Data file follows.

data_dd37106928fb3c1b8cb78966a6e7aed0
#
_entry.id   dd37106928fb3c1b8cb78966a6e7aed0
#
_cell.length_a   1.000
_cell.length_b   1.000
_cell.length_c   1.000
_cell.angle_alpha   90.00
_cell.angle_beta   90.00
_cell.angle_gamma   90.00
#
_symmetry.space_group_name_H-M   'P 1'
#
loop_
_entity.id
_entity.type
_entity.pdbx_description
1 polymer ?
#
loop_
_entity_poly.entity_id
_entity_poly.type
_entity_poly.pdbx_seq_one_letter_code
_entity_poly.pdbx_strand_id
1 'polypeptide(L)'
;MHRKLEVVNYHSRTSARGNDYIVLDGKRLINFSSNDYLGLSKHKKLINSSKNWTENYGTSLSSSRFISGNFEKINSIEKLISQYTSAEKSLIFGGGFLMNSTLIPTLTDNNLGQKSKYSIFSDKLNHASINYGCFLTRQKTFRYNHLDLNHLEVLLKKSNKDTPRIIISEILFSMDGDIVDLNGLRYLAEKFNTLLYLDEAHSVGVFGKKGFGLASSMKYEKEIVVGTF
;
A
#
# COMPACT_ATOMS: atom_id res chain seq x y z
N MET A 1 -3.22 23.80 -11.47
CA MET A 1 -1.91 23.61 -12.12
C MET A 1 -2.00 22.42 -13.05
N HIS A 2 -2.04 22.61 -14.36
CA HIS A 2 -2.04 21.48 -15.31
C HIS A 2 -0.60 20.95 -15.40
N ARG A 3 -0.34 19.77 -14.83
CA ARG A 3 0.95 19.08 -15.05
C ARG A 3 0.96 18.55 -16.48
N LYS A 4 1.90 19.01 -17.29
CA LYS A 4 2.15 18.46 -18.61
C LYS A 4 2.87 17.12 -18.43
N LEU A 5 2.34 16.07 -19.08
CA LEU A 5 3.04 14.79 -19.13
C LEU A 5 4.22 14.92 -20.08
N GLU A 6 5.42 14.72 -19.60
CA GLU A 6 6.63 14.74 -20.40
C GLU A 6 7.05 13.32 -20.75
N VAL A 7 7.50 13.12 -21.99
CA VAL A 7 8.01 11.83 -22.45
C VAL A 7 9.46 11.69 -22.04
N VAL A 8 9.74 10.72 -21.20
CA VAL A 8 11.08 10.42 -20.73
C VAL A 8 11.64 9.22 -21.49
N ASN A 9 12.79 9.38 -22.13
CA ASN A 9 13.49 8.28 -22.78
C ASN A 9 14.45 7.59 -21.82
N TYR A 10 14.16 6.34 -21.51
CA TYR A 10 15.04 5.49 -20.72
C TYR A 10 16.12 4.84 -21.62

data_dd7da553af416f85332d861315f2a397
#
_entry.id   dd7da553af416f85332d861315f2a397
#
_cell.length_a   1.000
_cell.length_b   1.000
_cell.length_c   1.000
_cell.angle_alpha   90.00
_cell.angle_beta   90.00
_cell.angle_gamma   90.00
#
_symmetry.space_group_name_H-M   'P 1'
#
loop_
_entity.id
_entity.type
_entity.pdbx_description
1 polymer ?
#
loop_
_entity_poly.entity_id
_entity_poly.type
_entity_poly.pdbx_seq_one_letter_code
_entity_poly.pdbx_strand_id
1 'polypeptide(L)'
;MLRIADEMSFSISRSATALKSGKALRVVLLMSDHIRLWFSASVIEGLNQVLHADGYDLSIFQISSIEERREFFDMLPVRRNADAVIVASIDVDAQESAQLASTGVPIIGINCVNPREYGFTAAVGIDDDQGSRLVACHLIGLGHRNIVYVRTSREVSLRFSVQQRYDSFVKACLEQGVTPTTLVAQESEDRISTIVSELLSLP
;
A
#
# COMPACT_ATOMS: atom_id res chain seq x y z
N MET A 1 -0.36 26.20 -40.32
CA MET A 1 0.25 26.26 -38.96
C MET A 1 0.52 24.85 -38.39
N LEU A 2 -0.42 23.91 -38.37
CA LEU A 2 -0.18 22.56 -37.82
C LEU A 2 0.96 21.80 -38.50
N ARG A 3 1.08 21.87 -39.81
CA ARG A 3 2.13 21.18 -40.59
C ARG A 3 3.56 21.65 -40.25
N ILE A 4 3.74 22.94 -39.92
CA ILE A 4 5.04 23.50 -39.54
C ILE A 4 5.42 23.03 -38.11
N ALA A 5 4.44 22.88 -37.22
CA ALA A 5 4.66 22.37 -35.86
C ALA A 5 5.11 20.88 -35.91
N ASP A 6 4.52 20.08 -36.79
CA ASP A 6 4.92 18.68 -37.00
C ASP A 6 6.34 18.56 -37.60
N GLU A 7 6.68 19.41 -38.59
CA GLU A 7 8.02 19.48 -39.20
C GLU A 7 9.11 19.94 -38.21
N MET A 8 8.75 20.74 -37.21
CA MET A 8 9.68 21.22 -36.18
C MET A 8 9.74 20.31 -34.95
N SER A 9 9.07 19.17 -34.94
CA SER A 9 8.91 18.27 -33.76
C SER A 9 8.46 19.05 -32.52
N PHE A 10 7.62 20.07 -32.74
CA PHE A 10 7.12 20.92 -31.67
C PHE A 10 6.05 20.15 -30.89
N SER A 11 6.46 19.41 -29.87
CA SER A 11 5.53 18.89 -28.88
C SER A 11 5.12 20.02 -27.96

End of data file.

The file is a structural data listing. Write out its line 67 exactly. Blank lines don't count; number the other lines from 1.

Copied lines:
_cell.length_c   1.000